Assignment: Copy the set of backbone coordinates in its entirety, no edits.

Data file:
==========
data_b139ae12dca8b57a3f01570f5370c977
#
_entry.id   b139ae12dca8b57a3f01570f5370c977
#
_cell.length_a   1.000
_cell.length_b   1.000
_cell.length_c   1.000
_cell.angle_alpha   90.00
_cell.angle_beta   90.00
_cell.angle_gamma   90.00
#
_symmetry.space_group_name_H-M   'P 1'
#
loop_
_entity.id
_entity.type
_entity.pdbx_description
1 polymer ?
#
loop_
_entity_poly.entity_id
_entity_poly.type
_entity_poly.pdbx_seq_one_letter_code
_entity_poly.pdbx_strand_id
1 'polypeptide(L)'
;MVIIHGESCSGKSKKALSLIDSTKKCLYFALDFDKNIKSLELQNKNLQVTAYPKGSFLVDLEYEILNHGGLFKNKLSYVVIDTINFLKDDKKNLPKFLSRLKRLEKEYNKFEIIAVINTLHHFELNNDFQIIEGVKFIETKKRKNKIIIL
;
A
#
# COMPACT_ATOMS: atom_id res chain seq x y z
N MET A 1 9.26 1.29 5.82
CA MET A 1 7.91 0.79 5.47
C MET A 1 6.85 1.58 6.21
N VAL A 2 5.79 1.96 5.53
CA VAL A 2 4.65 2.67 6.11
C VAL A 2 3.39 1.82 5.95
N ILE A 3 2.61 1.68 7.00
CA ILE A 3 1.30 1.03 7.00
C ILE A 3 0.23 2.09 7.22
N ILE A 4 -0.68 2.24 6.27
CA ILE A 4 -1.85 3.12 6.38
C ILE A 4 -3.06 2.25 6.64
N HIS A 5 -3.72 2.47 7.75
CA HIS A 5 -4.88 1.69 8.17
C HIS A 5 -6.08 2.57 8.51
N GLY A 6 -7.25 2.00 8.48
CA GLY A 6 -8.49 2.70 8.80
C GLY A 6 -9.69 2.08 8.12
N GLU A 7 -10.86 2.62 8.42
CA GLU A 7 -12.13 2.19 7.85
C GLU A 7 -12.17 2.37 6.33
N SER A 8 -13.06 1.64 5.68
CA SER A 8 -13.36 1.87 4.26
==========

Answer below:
data_b139ae12dca8b57a3f01570f5370c977
#
_entry.id   b139ae12dca8b57a3f01570f5370c977
#
_cell.length_a   1.000
_cell.length_b   1.000
_cell.length_c   1.000
_cell.angle_alpha   90.00
_cell.angle_beta   90.00
_cell.angle_gamma   90.00
#
_symmetry.space_group_name_H-M   'P 1'
#
loop_
_entity.id
_entity.type
_entity.pdbx_description
1 polymer ?
#
loop_
_entity_poly.entity_id
_entity_poly.type
_entity_poly.pdbx_seq_one_letter_code
_entity_poly.pdbx_strand_id
1 'polypeptide(L)'
;MVIIHGESCSGKSKKALSLIDSTKKCLYFALDFDKNIKSLELQNKNLQVTAYPKGSFLVDLEYEILNHGGLFKNKLSYVVIDTINFLKDDKKNLPKFLSRLKRLEKEYNKFEIIAVINTLHHFELNNDFQIIEGVKFIETKKRKNKIIIL
;
A
#
# COMPACT_ATOMS: atom_id res chain seq x y z
N MET A 1 9.26 1.29 5.82
CA MET A 1 7.91 0.79 5.47
C MET A 1 6.85 1.58 6.21
N VAL A 2 5.79 1.96 5.53
CA VAL A 2 4.65 2.67 6.11
C VAL A 2 3.39 1.82 5.95
N ILE A 3 2.61 1.68 7.00
CA ILE A 3 1.30 1.03 7.00
C ILE A 3 0.23 2.09 7.22
N ILE A 4 -0.68 2.24 6.27
CA ILE A 4 -1.85 3.12 6.38
C ILE A 4 -3.06 2.25 6.64
N HIS A 5 -3.72 2.47 7.75
CA HIS A 5 -4.88 1.69 8.17
C HIS A 5 -6.08 2.57 8.51
N GLY A 6 -7.25 2.00 8.48
CA GLY A 6 -8.49 2.70 8.80
C GLY A 6 -9.69 2.08 8.12
N GLU A 7 -10.86 2.62 8.42
CA GLU A 7 -12.13 2.19 7.85
C GLU A 7 -12.17 2.37 6.33
N SER A 8 -13.06 1.64 5.68
CA SER A 8 -13.36 1.87 4.26